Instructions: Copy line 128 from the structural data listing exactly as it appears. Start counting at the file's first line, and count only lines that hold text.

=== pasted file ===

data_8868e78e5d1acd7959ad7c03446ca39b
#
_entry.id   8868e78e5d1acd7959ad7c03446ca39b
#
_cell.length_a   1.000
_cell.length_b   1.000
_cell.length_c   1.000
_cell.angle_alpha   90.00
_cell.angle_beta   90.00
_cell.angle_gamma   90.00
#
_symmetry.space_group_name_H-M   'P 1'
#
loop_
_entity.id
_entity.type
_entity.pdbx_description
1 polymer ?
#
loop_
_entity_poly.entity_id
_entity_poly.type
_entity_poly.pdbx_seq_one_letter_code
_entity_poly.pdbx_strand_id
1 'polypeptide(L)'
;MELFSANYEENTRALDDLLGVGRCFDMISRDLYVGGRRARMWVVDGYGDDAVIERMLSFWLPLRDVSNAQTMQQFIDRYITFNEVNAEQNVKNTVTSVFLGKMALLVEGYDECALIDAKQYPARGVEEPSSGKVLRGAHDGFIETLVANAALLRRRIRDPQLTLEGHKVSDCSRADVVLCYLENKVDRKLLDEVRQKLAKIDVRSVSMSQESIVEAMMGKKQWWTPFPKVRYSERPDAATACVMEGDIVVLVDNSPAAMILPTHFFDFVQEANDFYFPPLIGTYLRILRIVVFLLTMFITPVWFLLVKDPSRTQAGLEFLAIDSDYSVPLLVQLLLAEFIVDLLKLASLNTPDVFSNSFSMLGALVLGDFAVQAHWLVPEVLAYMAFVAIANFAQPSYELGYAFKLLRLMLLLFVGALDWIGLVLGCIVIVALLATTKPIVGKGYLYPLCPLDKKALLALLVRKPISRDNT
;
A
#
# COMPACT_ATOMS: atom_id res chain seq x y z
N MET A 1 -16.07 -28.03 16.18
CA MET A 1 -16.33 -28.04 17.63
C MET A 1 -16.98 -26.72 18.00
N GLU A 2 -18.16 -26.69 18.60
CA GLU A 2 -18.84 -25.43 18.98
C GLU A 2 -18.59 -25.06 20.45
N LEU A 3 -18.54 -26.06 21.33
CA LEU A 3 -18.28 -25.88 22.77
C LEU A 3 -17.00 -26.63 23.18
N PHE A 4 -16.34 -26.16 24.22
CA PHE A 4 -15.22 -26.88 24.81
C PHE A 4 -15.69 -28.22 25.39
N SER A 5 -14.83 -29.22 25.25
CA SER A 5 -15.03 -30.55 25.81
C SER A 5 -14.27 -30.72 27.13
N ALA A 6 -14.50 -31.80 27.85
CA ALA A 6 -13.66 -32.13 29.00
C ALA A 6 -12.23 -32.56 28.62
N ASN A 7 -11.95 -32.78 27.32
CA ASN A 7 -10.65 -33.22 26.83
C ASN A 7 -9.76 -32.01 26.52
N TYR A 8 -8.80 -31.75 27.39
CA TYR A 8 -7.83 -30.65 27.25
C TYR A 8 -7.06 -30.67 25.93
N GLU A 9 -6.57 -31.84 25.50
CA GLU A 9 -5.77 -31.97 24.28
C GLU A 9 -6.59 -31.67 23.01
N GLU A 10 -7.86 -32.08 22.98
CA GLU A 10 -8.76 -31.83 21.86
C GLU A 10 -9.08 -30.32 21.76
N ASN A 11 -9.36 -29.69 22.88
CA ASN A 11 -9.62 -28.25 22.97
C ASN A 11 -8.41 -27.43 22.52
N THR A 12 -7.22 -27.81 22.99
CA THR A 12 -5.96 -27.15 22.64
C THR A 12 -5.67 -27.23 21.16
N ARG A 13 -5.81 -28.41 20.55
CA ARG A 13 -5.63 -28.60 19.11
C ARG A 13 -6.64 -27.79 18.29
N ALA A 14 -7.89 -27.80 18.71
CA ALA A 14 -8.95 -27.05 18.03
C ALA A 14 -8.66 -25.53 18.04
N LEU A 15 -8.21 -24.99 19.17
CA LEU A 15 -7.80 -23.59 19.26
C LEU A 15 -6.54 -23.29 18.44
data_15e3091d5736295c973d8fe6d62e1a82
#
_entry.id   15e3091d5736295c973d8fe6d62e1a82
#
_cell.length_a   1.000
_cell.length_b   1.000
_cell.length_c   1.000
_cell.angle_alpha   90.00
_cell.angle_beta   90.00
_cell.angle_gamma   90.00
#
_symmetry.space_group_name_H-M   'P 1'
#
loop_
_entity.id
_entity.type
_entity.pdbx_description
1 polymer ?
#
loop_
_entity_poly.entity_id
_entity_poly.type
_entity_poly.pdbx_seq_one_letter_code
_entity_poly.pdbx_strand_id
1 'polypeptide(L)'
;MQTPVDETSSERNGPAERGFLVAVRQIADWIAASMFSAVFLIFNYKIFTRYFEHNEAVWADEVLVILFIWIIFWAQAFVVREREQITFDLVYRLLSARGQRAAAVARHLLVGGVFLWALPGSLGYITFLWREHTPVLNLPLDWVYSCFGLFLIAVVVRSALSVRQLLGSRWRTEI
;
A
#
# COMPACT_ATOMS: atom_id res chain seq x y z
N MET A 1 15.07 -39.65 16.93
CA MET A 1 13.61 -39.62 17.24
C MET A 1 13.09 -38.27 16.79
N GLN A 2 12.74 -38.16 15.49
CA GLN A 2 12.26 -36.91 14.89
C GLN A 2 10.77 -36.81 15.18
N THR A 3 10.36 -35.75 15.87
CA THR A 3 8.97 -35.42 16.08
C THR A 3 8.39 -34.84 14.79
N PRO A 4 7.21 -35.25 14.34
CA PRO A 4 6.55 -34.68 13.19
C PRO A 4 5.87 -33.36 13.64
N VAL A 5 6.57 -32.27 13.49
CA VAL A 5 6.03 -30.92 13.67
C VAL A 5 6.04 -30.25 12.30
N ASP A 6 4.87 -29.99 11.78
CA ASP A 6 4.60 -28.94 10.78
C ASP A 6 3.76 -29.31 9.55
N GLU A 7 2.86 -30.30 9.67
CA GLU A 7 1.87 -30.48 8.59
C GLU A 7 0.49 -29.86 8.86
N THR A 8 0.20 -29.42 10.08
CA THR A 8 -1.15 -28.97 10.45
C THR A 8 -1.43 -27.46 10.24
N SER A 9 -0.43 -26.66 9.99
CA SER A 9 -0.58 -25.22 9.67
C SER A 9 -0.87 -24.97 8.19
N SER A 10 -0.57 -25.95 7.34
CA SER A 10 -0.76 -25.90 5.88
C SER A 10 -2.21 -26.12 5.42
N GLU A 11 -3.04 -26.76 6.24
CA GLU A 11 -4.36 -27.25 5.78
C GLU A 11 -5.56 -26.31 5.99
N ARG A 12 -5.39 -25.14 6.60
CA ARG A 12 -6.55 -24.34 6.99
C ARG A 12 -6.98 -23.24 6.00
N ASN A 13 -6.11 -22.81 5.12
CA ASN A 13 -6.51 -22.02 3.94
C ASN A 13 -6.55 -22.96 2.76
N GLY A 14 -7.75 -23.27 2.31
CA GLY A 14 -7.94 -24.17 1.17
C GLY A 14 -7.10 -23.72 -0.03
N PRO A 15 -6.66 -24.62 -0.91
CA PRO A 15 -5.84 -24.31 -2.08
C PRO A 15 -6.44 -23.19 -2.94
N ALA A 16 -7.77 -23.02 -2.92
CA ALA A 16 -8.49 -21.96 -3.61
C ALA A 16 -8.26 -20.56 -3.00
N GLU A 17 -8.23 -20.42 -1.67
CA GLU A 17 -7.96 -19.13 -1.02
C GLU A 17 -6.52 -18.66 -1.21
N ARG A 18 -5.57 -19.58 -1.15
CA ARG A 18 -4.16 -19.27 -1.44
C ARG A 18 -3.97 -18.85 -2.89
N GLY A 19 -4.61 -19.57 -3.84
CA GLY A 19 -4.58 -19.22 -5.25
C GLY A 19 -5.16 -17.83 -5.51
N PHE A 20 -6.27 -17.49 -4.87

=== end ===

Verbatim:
CA THR A 8 -1.15 -28.97 10.45